Some Toronto homeowners show their patriotism by hanging flags, others hang little accessories on their car's rearview mirror.
And then others—namely, the owners of the spectacle at 1016 Shaw Street—construct jaw-dropping abodes adorned with Greek sculptures, elaborate gateways, and custom signs replete with sigmas and carriage-drawn gods.
If you've never seen this hulking Hellenistic beauty on Shaw, located just south of Dupont, you haven't truly experienced all the wonders that this strange city has to offer.
There's the CN Tower, there's the Rogers Centre, and then there's the Parashos family's house, often referred to bluntly as the 'Greek House' on Shaw.
For decades, this residential masterpiece has delighted and bewildered passers-by with its unapologetic design.
Neighbours say it was built by the Parashos patriarch more than 30 years ago, and that he spends time every year sprucing up the exterior, as you can tell from its (mostly) pristine coat of white paint.
You'll have to step back, and maybe walk a bit north up the street to appreciate the little statues adorning the roof gable and decorative crown moulding above the second-storey balcony.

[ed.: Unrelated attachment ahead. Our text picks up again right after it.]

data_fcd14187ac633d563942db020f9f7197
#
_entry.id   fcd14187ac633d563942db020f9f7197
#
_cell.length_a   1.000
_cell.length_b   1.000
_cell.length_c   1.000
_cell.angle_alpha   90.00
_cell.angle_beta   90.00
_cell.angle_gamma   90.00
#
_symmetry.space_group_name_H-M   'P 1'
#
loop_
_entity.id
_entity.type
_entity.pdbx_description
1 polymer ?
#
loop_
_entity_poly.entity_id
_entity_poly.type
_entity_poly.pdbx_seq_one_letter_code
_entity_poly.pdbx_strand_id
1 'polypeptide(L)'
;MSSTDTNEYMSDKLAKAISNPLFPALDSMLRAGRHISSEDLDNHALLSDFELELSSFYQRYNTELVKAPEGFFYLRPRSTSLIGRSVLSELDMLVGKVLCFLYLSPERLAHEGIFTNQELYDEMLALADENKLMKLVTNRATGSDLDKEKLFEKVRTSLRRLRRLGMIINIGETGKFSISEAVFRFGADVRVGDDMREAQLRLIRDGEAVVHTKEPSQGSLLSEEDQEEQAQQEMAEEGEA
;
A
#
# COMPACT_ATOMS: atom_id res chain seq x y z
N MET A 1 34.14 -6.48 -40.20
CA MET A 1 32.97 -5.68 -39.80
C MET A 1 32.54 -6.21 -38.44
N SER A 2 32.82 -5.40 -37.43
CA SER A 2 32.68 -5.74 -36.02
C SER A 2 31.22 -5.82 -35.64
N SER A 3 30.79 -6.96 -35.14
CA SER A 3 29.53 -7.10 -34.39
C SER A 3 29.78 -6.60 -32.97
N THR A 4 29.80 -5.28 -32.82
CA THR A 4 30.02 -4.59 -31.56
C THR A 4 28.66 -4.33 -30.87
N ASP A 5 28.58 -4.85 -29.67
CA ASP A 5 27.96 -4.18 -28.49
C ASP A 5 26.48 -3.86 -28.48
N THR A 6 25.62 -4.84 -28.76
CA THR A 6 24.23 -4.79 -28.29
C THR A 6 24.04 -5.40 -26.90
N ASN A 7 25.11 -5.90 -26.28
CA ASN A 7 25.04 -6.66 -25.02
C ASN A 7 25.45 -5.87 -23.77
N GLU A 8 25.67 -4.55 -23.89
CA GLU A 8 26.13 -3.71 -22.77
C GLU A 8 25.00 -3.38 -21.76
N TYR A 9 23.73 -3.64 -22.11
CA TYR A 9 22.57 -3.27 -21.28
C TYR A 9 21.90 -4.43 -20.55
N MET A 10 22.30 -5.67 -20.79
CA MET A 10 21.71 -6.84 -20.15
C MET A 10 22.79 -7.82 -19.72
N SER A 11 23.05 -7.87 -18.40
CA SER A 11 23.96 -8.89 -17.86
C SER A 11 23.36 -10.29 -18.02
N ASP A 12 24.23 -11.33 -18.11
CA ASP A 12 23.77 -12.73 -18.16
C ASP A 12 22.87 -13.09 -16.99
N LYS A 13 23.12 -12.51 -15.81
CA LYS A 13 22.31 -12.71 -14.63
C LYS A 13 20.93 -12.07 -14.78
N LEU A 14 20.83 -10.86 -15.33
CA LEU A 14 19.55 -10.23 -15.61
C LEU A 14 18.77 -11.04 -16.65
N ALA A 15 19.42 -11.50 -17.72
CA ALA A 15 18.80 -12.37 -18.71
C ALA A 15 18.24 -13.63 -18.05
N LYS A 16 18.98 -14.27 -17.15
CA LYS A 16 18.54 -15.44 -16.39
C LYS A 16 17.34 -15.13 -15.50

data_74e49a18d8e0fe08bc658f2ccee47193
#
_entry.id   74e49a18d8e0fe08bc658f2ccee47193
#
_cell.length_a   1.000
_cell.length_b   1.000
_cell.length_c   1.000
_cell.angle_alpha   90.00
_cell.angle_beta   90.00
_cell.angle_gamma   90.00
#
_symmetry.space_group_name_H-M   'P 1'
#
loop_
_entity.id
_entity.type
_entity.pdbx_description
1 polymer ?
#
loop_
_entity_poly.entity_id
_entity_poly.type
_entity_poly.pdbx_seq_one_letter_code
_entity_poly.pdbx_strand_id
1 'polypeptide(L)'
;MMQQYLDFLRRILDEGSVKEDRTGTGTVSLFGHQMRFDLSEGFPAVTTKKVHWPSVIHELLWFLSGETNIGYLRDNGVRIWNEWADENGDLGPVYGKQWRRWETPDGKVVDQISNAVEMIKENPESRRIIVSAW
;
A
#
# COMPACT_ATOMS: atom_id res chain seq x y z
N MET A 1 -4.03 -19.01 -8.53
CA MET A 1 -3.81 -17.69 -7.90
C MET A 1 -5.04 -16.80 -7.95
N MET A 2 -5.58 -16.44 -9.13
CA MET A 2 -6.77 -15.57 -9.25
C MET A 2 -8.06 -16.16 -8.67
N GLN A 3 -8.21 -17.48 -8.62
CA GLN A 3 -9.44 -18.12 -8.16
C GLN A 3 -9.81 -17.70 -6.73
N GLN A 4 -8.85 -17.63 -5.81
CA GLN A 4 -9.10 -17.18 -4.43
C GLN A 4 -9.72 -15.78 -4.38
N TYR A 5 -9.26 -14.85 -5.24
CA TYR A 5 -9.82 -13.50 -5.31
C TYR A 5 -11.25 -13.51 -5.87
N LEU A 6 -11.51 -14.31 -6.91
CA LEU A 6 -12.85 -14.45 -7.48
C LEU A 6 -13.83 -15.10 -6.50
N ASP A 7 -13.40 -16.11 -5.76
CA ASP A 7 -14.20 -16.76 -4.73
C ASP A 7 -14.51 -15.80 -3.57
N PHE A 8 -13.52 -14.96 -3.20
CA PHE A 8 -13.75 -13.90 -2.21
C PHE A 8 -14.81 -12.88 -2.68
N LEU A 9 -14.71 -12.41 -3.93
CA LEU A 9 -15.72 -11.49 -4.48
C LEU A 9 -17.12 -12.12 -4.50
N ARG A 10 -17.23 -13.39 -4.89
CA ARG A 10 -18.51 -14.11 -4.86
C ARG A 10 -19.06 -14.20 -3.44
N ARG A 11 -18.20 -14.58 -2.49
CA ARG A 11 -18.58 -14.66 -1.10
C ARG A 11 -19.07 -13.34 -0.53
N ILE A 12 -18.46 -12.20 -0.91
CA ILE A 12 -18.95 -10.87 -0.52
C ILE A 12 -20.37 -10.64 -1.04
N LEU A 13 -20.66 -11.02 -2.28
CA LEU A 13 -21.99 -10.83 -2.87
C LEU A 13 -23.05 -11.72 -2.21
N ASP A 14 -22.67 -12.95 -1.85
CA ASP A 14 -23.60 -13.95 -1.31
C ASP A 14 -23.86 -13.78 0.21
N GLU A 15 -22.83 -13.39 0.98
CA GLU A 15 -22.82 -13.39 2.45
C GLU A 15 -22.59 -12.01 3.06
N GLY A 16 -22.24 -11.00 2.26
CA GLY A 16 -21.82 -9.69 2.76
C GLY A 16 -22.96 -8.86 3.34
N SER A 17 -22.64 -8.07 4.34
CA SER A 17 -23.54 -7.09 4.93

Most fascinating is the 'A', being bestowed a king's crown by little angels, which might stand for the first name of the man who built the house, according to the 411 page.
Right below it is a sign with the lettering "22-10-1972 AD", which is rumoured (read: hearsay on Reddit) to be the date the Parashos arrived in Canada.
Another interesting part of this entire build (aside from the red tiling, the parapets, stone lions, blue backsplash, etc.) is the fact that this house is actually connected to the perfectly normal-looking house next door.
Sharing a driveway and a backyard is the sensible home at 1014 Shaw Street, where a second- and third-generation of Parashos allegedly live.
The resident of 1014 declined to comment for the story on the Parashos' behalf, meaning no one was available to answer the many burning questions I have about this house, like who, what, when, and why—with an emphasis on why.
I guess the reasoning isn't so important, especially when you find yourself face to face with something so completely unique, begging the even better question: why not?
by Tanya Mok via blogTO